Fear and Loathing: The Death of the Australian Dream

First, the national treasure that is social researcher and commentator, Hugh Mackay. On the ABC’s Compass in 2004:

Hugh Mackay:
Well I think we, particularly intelligent people are extremely impatient with unintelligent people. And assume that they’re doing silly things because they’ve deliberately done silly things, yes. We just have to acknowledge that by definition half the population has average or below average intelligence. I mean these are very rubbery terms, but in broad terms I think we have to acknowledge that there is a distribution of intelligence through the community which is not equal. And a lot of people do silly things because they’re not very bright. A lot of people do silly things on the road or make irresponsible purchase decisions, or can’t manage their finances, or don’t really know much about how to raise their children, just because they’re not very bright. Now I think we’re very uncompassionate about that. And we ought to be much more generous, much more supportive, much more communitarian in our approach to that form of disadvantage.

Geraldine
No one talks about this, do they?

Hugh Mackay:
No, no. I think people are embarrassed to talk about this. And of course in some ways some of us should be embarrassed to talk about it because there is a real aspect of our society which values high intelligence as if it’s a sort of earned quality. As though it’s something to be admired, it’s an achievement. It’s not an achievement at all. What you do with it might be an achievement, but we do I think talk as though intelligent people are superior, and that’s a dreadful blight I think on contemporary society.

Geraldine Doogue:
Well let me put it this way. What’s your verdict now on us as a community? Are we more or less snobbish than say when you began your work?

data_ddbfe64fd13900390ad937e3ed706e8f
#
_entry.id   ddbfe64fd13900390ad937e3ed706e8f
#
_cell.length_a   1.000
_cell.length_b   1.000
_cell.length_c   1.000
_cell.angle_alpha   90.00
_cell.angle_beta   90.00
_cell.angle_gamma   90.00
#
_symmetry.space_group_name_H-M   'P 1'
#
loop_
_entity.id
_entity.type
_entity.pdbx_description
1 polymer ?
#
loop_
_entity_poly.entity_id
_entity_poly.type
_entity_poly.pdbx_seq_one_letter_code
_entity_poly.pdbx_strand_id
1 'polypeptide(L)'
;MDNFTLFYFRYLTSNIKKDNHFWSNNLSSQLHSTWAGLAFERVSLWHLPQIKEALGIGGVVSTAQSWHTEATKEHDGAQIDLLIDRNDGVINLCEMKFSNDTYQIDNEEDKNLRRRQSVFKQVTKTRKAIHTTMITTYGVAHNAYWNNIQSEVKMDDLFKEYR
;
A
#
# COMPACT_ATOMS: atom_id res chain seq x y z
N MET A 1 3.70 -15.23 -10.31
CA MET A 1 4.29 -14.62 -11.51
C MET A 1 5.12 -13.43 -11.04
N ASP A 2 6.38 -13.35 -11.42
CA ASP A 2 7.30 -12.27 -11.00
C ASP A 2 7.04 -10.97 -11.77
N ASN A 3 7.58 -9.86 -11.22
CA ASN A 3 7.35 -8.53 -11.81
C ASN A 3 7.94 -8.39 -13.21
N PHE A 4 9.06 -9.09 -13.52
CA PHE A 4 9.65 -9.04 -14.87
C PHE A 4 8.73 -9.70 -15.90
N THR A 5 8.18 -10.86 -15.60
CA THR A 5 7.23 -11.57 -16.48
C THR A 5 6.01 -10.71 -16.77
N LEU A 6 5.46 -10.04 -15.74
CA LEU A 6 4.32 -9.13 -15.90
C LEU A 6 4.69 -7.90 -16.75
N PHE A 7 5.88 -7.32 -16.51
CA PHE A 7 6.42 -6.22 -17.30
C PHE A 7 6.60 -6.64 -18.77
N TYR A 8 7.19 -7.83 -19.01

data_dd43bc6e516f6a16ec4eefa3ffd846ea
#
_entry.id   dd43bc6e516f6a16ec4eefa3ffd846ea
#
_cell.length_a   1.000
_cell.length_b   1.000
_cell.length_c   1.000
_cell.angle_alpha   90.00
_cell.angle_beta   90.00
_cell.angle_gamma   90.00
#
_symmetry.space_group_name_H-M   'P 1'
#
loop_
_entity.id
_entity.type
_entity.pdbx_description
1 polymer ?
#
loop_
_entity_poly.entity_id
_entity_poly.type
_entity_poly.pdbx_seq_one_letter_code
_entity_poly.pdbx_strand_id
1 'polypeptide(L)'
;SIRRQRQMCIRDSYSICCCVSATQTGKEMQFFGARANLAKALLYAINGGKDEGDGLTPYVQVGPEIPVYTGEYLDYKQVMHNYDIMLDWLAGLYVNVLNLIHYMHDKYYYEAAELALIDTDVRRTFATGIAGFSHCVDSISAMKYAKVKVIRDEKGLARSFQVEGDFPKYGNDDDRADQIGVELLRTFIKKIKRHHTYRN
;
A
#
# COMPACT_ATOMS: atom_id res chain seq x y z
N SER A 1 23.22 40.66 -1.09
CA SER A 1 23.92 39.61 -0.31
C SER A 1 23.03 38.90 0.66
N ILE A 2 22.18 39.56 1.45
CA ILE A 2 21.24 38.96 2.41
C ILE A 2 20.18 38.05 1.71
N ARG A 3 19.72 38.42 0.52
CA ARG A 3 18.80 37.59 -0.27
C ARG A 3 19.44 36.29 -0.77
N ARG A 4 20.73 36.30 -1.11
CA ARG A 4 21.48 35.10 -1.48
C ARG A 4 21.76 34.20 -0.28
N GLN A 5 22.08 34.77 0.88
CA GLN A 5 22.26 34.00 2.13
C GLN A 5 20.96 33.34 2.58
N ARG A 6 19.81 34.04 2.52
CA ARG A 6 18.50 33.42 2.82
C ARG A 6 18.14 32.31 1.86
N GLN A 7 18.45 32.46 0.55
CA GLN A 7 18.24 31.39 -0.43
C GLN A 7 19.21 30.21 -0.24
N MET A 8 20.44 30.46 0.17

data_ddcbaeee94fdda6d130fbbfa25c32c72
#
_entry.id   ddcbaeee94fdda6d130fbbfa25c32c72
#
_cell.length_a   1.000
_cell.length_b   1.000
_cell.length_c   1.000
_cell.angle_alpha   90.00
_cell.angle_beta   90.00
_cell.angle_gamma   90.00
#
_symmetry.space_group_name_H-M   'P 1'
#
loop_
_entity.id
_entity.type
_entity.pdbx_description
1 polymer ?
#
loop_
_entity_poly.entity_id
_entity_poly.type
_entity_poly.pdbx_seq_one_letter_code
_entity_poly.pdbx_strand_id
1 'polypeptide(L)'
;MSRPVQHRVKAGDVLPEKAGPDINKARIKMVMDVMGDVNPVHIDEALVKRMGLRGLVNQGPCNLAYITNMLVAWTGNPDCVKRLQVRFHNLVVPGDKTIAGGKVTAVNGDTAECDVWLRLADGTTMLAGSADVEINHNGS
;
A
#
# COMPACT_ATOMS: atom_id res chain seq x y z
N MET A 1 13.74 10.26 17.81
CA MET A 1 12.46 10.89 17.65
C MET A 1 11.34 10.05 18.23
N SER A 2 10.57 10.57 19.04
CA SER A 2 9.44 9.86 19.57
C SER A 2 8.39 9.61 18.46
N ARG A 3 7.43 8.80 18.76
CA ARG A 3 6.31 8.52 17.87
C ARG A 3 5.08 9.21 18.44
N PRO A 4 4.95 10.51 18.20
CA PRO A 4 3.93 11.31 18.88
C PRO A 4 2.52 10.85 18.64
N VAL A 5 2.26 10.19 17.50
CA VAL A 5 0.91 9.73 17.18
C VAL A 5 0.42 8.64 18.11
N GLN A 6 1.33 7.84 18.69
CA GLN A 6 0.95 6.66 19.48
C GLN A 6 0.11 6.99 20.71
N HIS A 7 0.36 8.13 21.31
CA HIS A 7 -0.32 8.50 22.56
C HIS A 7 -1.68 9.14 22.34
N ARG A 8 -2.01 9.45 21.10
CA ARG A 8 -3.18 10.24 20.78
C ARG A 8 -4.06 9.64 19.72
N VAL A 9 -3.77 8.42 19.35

Hugh Mackay:
Infinitely more snobbish, infinitely more stratified, with a much stronger sense of there being a wealth class who think of themselves as a sort of upper class. And now, one of the things I’ve noticed just in the last few years in research is the sense of entitlement among people who have acquired wealth. As though that has actually positioned them in a superior way. That has not been the case for very long in Australia. I mean we’ve thought of ourselves as a broadly middle-class society, living out the egalitarian dream, and I think that’s already over for us. I mean we still talk about the dream But I think on this one, this is one of the things that saddens me. On this one I think there are many people now in the top half of the economic heap who think they’re there, they’ve made it, we deserve to be here, we’ve got to look after our children, and those people well that’s just how it is. You know there are the poor, they’re always with us, but nothing to do with us. And sadly there are people in the bottom half of the economic heap who now see the gulf as unbridgeable.

Today, the coalition came out with a policy aimed at making the “workforce” more “mobile” by encouraging young people to move to find work. TheWest.com.au was the only online source to run the story, since it’s a repeat of the same policy first proposed in April, summarising the policy by saying “Young jobless Australians will be pushed to move to mining towns”. I heard about this most vexing policy through TripleJ news.